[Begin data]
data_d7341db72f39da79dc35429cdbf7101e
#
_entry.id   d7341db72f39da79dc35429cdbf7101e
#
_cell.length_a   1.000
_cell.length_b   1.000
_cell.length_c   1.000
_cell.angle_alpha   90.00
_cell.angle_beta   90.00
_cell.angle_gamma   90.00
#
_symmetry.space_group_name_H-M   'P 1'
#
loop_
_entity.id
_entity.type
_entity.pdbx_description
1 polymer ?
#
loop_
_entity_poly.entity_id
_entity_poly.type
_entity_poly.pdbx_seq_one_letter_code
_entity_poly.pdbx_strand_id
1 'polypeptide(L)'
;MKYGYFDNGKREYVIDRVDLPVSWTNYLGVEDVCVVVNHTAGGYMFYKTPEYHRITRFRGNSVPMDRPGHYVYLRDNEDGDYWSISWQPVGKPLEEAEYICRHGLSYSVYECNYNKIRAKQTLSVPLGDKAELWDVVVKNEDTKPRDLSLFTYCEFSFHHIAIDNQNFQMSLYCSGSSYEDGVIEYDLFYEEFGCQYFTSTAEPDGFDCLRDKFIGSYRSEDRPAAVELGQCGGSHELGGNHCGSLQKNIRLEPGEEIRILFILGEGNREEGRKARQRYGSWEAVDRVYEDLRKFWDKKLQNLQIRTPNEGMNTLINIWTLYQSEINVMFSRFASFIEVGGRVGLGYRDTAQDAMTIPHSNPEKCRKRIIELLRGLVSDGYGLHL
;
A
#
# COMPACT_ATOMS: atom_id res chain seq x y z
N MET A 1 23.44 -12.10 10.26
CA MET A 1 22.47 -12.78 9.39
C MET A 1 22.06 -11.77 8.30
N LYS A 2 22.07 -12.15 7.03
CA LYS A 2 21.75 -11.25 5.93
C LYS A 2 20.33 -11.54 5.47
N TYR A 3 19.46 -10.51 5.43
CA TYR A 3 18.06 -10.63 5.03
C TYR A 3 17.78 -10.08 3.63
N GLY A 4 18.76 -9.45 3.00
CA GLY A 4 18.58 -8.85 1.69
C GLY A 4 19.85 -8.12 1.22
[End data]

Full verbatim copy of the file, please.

data_d7341db72f39da79dc35429cdbf7101e
#
_entry.id   d7341db72f39da79dc35429cdbf7101e
#
_cell.length_a   1.000
_cell.length_b   1.000
_cell.length_c   1.000
_cell.angle_alpha   90.00
_cell.angle_beta   90.00
_cell.angle_gamma   90.00
#
_symmetry.space_group_name_H-M   'P 1'
#
loop_
_entity.id
_entity.type
_entity.pdbx_description
1 polymer ?
#
loop_
_entity_poly.entity_id
_entity_poly.type
_entity_poly.pdbx_seq_one_letter_code
_entity_poly.pdbx_strand_id
1 'polypeptide(L)'
;MKYGYFDNGKREYVIDRVDLPVSWTNYLGVEDVCVVVNHTAGGYMFYKTPEYHRITRFRGNSVPMDRPGHYVYLRDNEDGDYWSISWQPVGKPLEEAEYICRHGLSYSVYECNYNKIRAKQTLSVPLGDKAELWDVVVKNEDTKPRDLSLFTYCEFSFHHIAIDNQNFQMSLYCSGSSYEDGVIEYDLFYEEFGCQYFTSTAEPDGFDCLRDKFIGSYRSEDRPAAVELGQCGGSHELGGNHCGSLQKNIRLEPGEEIRILFILGEGNREEGRKARQRYGSWEAVDRVYEDLRKFWDKKLQNLQIRTPNEGMNTLINIWTLYQSEINVMFSRFASFIEVGGRVGLGYRDTAQDAMTIPHSNPEKCRKRIIELLRGLVSDGYGLHL
;
A
#
# COMPACT_ATOMS: atom_id res chain seq x y z
N MET A 1 23.44 -12.10 10.26
CA MET A 1 22.47 -12.78 9.39
C MET A 1 22.06 -11.77 8.30
N LYS A 2 22.07 -12.15 7.03
CA LYS A 2 21.75 -11.25 5.93
C LYS A 2 20.33 -11.54 5.47
N TYR A 3 19.46 -10.51 5.43
CA TYR A 3 18.06 -10.63 5.03
C TYR A 3 17.78 -10.08 3.63
N GLY A 4 18.76 -9.45 3.00
CA GLY A 4 18.58 -8.85 1.69
C GLY A 4 19.85 -8.12 1.22